We can't say those devices sold by i-mate in partnership with HTC were the most beautiful ones, but I wouldn't be ashamed of having one on me. But the last crop of devices coming out after the break up (some already introduced, some still to come) are ugly things.
Take for example the i-mate JAQ, which was manufactured by a company other than HTC, and is "ugly by design" according to i-mate:
Ok, not convinced? Try these new ones, the i-mate JAQ4 and i-mate SP JAM rumoured to be coming soon:
Yep. They aren't no iPod, no Motorola Q, no Palm Treo and certainly not the BlackBerry Pearl... I know of a lot of people who wouldn't want to be caught with one of these devices in their pockets. I know for sure my wife is very resistant to having a Windows Mobile (be it Smartphone of Pocket PC) on her bag, after the Sony Ericsson P800 hit the floor. I am sure she's thinking of the BlackBerry Pearl as an alternative...
Can't we have great functionality and good looks in a single device? Or is it something like "Nice design, great functionality, memory and CPU power... You can choose only one of those per device".
I have been using eWallet since my days of Palm. Since then I moved from the Palm to Windows Mobile and from desktop to desktop without having to change anything or re-enter any data. I now have more than 500 passwords, document numbers, credit cards, bank accounts, server configuration stored in this electronic wallet.
The new eWallet 5.0 Beta brings a couple of features I have really enjoyed testing. The visual, with all new icons is really stunning, but being abe to synchronise the electronic wallet between multiple PCs and Pocket PCs is great.
Here is what I do: I have a copy of my .wlt file on my desktop, a second version on my tablet PC and a copy on my server. Both my desktop and tablet PC are using the new feature that allows this file to be synchronised between a PC and a network server address.
In my case I use Hamachi to create my virtual network, so wherever I am with my tablet PC I am connected to my LAN. When I open this file on the tablet PC it will attempt to synchronise with my server, and it will do it again when I close the file. Back at my desktop the program is configured to synchronise to the same server, again on open and close.
There's no more copying the file between PCs now, everything goes through my server. And this is automatically synchronised to my Pocket PC.
Great software, even better.
Now I really have to go and finish writing some Pocket PC software reviews I have queued here.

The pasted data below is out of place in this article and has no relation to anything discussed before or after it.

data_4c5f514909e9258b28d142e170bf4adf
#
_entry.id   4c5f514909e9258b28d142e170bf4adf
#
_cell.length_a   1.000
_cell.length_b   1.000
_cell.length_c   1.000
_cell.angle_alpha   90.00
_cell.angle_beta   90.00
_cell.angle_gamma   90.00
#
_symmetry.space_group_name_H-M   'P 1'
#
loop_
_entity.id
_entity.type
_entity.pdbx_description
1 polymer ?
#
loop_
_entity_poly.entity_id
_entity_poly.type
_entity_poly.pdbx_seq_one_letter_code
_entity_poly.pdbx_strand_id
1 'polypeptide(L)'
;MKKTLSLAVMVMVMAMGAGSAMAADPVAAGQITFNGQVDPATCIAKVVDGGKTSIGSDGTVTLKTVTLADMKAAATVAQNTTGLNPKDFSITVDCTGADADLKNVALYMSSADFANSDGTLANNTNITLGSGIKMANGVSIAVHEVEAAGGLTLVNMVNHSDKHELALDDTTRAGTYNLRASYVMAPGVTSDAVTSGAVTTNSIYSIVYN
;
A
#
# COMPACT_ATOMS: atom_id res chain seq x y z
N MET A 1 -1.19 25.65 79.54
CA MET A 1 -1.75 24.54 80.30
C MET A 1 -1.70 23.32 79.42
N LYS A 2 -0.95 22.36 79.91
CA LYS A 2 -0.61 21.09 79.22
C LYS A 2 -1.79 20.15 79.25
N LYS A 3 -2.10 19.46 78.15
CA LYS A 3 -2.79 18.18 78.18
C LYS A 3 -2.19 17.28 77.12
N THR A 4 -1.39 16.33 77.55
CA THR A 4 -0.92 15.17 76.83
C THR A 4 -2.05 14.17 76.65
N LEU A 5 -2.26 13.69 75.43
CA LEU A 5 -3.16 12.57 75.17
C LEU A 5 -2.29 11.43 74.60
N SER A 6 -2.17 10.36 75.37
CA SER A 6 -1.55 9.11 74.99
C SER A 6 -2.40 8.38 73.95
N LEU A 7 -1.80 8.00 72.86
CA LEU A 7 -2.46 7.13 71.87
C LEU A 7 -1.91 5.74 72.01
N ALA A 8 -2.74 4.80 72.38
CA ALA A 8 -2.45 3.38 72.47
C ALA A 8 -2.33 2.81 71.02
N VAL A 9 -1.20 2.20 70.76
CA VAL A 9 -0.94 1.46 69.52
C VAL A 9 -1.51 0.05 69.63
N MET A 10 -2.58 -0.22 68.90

I suggested the Windows Mobile device mainly because she is now keen on checking her e-mails while on the go, and the good old Sony Ericsson P800 wouldn't work with any push e-mail solution, only pop3 and imap. Since we have a Microsoft Exchange Server 2003 here, Microsoft Direct Push is an ideal solution, with no need of third-party software.
But she liked (note the past tense) her P800 because it is quite a compact smartphone, with touch screen.
Today the P800 met the floor. Hard. And she asked if I had any phone she could borrow. The only ones I have around here are Windows Mobile Pocket PC, so she's now using an old i-mate Pocket PC Phone Edition. We might have to look for a newer more up-to-date model for her soon.
The bad side for me? Just last month I bought a brand new battery for this phone... Well, as posted in the post title, this is probably the last Symbian device in this house.
You can access the new Windows Live Search for Mobile beta from your phone's web browser by visiting mobile.live.com/search, or from a small client application downloadable from this page. The client is available for Windows Mobile or Java phones. Users can also get this information via SMS.
If you don’t have a data plan or a web enabled device, you can simply send a text message to 95483 (WLIVE in the U.S.) with a query like “Toys Chicago, IL” or “Coffee 90210” and you’ll immediately receive a text message reply with the nearest business listings with address and phone numbers.
With the client you are able to search for a business or other information from your mobile device, check addresses and even get directions how to get there.
You also have access to traffic information, including some detailed maps with green/amber/red routes pointing out bottlenecks in the transit system.
The service is currently available for the U.S. only.